|It’s Cybersecurity Awareness Month, but security awareness is about much more than just dedicating a month to a few activities. Security awareness is a journey, requiring motivation along the way. And culture. Especially culture.|
That’s the point Proofpoint Cybersecurity Evangelist Brian Reed drove home in a recent appearance on Business Security Weekly.
“If your security awareness program involves getting excited about sending ‘don’t click on links’ emails in October, you’re doing it wrong,” he said. “The biggest problem I have with the term security awareness is ‘security awareness.’ That’s a sub-section of the problem. The bigger need is about building a culture.”
That means a culture that makes security personal but relevant. It’s about making it relatable to individuals based on their company roles.
Reed gave the example of a client who got a lot of pushbacks from executives who didn’t want “all these additional security controls – yet another endpoint, another browser plug-in.”
The remedy: Treat them like VIPs.
“It’s about saying, in this case, ‘we want to protect YOU and your personal brand, Mr. Executive.’ Let them see you building a boutique security program just for them,” Reed said.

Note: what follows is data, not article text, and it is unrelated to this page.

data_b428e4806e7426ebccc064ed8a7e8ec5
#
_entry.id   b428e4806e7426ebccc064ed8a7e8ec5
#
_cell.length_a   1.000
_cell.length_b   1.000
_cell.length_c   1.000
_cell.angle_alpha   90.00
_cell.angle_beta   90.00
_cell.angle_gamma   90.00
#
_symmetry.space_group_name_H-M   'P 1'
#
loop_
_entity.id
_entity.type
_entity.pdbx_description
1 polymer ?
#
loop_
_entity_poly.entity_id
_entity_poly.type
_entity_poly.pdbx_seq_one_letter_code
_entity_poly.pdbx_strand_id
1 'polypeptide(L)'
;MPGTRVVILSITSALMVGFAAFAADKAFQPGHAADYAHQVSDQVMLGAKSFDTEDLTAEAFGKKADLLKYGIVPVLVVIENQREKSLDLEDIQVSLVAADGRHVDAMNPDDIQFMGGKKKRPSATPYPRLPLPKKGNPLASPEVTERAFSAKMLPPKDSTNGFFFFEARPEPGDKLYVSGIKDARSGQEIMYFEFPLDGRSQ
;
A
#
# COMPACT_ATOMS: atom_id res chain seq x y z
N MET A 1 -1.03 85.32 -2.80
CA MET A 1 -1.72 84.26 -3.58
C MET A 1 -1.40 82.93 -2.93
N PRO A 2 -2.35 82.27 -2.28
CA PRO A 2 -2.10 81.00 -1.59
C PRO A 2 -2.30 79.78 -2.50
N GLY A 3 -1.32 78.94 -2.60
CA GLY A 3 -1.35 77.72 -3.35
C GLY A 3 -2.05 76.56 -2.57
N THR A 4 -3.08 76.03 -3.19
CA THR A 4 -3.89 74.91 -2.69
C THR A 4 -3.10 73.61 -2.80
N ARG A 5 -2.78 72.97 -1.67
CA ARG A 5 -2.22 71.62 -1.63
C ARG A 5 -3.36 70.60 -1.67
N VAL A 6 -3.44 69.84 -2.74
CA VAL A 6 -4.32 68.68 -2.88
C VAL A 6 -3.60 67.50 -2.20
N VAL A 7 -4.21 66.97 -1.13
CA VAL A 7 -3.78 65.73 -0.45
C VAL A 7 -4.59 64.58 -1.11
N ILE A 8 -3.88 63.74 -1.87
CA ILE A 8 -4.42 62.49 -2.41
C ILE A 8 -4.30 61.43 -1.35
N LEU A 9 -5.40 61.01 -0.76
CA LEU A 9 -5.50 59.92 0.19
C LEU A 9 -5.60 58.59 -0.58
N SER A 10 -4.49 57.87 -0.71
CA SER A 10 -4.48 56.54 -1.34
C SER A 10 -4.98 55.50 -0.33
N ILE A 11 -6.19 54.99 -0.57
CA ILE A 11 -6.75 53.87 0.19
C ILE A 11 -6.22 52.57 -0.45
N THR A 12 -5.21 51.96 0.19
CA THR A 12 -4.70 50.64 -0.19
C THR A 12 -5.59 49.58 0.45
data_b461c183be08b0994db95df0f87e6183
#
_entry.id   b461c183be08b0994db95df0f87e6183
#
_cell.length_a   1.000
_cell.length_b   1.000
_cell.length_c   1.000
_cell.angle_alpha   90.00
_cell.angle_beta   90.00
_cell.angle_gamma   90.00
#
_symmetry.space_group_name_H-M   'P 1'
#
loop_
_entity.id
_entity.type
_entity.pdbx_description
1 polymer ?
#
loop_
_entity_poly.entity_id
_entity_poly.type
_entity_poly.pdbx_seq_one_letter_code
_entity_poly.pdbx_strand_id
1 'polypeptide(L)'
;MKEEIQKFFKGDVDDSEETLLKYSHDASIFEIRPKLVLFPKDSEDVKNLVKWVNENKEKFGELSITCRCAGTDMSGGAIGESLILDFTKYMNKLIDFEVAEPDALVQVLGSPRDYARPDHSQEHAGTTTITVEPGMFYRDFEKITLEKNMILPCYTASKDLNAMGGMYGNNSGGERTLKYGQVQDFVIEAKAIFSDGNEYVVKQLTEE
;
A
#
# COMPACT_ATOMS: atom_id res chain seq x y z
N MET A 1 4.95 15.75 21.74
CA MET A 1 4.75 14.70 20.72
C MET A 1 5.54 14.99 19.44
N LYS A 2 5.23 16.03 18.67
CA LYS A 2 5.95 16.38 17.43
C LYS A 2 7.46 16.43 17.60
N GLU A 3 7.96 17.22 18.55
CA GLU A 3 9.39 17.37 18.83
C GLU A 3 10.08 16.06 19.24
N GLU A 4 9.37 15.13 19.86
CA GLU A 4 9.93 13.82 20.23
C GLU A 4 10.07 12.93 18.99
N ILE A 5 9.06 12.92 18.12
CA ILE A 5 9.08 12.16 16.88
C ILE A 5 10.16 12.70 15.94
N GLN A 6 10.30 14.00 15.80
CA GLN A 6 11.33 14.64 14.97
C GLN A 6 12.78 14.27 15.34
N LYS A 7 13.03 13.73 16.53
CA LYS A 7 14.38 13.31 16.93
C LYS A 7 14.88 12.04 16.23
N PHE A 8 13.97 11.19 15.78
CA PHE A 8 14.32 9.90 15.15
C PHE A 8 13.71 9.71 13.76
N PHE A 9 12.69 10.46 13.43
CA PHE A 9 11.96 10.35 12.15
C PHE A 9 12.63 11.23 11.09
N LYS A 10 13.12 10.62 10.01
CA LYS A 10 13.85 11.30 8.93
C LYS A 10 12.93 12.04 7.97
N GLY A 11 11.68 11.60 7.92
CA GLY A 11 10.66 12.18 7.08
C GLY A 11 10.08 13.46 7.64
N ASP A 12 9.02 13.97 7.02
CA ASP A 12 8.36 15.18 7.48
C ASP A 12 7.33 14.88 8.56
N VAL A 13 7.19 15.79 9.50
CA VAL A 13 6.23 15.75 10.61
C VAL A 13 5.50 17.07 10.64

It’s also about helping employees understand the consequences of their actions. Do they know the boundaries of what they’re supposed to be doing day in and day out? What sorts of rights and privileges is the company giving new partners? Are they starting off on the wrong foot from the get-go?
The days of having stale, computer-based training modules is no longer helpful – if it ever was. Newer ways need to be focused around:
· Activities and communication that’s based more on job-role
· Using humor to relate to people, to show you understand where they’re coming from.
To the last point, humor can include using the things that happen during calls: dogs barking, kids pulling your leg to go do homework – relatable things.
“We should work that into the training where appropriate,” Reed said.
The need for security culture inside companies was illustrated by the results of Proofpoint’s “2021 State of the Phish Report” – which found that 74% of organizations experienced a “successful” phishing attack in 2020. These attacks resulted in data loss, account compromise, ransomware and other malware infections, and financial loss.
While the report noted a small improvement in user identification of threats, much more education is needed to ensure users don’t fall prey to the ever-increasing frequency and sophistication of social engineering attacks.
Check out the full episode, sponsored by Proofpoint, and visit https://securityweekly.com/proofpoint to learn more about the company!